An excessively hairy woman (Patricia Arquette) resurfaces into society for the first time since her teen years (why? — she’s horny) and is set up with a scientist (Tim Robbins), who is painstakingly obsessed with table manners and has an incredibly small private part (“It’s like a little pig’s penis”).While procreating in nature, they come across a man fully raised in the wild (oddly similar to the man-beast in Alain Resnais’ Providence), and the doctor apprehends him in the name of science so as to rear him through a rarified fashion. There is an underlying influence or infiltration of outside ideas and concepts posed and molded into these proceedings. Human Nature is overridden with Freudian complexes and theories, animal instinct, human conditioning, nature and nurture. Another point of quality is found in Michel Gondry’s directorial vision and style, a collection of organic and inorganic creations, miniatures, saturated photography. And that undertaking, the connecting and blending of images, pour into a new definition of visual ingenuity. (Like the daedal creativity in his Björk music-videos, a composition projects a scenic shot with a big sun, and the image turns clockwise to rotate the stars and the moon into place.) In the end, the comedy is ironically more of a commentary, one that decreases in absurdity as we find ways to outdo ourselves.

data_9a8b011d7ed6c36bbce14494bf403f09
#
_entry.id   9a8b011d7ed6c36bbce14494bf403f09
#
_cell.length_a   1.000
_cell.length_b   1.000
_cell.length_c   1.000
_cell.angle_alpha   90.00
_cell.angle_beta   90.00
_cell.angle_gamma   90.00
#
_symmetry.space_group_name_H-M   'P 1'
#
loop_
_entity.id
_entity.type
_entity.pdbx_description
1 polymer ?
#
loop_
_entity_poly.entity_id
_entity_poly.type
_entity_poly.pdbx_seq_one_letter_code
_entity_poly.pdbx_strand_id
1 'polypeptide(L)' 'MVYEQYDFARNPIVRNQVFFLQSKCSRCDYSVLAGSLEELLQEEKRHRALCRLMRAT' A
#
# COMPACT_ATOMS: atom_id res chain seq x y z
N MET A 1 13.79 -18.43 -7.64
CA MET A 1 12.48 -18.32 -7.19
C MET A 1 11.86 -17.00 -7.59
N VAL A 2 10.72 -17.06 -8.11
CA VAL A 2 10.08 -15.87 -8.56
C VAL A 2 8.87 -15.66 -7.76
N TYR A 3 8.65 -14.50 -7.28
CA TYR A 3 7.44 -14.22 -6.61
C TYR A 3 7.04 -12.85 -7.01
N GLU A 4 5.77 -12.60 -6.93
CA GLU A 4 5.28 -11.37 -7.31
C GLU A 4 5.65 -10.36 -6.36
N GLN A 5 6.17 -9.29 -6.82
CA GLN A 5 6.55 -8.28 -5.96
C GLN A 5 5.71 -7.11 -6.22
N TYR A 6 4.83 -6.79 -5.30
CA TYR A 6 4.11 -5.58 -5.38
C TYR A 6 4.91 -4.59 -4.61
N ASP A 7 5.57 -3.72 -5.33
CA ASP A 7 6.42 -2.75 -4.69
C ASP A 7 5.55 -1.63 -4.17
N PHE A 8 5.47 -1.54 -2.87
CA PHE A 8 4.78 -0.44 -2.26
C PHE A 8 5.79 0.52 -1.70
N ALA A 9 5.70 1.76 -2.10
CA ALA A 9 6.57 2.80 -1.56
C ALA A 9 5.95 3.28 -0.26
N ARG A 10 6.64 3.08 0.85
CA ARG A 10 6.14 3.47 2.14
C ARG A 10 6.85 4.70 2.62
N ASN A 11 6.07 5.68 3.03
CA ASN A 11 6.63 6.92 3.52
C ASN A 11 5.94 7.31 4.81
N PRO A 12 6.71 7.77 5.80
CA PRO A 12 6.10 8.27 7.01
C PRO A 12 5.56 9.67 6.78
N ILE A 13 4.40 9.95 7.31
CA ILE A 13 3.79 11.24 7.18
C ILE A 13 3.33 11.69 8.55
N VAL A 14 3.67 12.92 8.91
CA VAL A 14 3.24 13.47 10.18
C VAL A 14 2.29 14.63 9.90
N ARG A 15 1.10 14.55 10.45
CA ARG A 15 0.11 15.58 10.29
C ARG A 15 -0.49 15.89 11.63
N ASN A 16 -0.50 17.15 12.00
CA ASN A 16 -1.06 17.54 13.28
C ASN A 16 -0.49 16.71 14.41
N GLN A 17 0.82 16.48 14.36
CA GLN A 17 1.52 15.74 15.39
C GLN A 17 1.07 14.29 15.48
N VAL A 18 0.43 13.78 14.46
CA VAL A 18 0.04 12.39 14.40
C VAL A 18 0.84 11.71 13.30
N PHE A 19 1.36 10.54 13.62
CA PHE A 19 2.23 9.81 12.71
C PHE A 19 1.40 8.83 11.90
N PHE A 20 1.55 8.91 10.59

With Rhys Ifans, Mary Kay Place and Hilary Duff.[Worth-seeing.]